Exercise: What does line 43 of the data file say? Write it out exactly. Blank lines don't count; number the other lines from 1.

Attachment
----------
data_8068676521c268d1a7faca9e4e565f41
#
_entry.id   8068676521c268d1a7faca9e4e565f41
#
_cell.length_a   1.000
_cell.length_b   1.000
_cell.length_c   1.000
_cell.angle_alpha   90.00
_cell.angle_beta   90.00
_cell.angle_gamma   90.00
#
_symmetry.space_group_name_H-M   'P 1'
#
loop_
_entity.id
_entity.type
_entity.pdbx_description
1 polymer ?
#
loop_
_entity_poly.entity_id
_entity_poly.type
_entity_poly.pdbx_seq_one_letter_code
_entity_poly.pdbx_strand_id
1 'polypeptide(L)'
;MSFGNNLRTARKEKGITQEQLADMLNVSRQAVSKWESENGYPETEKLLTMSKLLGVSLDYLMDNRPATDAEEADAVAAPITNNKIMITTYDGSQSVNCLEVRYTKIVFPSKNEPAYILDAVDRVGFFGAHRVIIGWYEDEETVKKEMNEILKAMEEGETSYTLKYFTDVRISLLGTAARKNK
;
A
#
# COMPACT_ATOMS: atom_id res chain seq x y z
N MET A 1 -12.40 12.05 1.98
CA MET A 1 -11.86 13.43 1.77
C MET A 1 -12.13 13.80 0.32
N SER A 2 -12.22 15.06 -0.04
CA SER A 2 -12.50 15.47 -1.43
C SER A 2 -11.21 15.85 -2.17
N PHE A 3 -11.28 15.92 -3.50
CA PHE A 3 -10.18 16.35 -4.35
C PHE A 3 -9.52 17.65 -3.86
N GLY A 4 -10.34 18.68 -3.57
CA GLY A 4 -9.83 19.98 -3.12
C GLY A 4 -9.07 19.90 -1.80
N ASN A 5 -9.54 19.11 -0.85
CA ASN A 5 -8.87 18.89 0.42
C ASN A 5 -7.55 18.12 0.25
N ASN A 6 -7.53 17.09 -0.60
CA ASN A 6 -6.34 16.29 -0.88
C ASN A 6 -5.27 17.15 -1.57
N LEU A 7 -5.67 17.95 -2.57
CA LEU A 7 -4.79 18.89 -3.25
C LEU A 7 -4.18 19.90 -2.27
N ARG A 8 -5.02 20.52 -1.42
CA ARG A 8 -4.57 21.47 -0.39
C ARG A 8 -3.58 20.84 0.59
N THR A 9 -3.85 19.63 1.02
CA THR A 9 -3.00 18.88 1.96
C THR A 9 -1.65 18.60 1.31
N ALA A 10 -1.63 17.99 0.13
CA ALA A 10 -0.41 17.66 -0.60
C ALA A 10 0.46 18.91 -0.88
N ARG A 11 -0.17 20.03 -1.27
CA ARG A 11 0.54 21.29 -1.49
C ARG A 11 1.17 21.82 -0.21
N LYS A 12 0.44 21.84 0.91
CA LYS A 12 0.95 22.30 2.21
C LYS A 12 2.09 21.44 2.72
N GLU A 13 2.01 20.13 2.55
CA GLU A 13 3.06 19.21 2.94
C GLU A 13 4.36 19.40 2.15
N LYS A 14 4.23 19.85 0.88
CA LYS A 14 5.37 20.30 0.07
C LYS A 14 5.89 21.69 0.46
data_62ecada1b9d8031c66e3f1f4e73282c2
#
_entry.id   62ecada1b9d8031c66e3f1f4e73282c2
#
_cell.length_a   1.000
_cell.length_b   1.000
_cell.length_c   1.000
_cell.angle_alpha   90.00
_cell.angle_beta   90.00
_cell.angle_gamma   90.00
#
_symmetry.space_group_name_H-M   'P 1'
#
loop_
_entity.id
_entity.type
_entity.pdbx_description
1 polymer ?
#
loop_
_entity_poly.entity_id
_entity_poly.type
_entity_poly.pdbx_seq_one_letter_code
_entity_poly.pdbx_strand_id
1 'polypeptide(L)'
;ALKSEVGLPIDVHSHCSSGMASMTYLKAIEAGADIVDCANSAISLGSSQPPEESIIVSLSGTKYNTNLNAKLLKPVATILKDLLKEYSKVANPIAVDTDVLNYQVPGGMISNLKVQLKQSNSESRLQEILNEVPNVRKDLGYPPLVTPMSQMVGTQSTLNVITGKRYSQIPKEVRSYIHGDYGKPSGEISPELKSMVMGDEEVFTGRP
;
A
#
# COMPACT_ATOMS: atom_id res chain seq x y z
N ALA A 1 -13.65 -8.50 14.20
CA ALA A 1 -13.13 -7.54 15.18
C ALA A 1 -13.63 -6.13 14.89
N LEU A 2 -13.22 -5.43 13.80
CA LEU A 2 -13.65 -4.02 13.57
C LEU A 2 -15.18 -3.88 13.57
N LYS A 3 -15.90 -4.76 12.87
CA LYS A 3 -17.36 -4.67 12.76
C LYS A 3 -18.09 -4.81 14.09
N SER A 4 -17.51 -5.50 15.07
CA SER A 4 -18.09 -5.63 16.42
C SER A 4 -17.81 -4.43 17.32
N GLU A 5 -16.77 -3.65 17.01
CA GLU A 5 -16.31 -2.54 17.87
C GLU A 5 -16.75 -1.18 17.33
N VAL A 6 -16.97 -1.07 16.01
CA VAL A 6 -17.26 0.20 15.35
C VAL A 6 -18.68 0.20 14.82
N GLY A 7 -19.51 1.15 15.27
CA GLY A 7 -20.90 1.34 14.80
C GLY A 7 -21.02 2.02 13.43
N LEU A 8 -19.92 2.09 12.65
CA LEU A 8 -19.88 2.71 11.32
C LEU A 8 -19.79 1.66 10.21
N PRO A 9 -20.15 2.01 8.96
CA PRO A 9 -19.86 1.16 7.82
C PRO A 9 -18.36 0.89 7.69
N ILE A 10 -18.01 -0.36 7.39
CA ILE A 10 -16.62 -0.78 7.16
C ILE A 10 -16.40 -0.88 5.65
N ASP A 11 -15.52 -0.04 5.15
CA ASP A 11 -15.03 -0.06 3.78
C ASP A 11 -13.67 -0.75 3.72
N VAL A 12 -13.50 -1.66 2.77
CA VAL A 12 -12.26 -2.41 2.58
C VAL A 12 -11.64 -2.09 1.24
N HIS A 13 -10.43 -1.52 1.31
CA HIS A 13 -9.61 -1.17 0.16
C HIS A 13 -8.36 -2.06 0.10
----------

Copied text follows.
N ASN A 5 -9.54 19.11 -0.85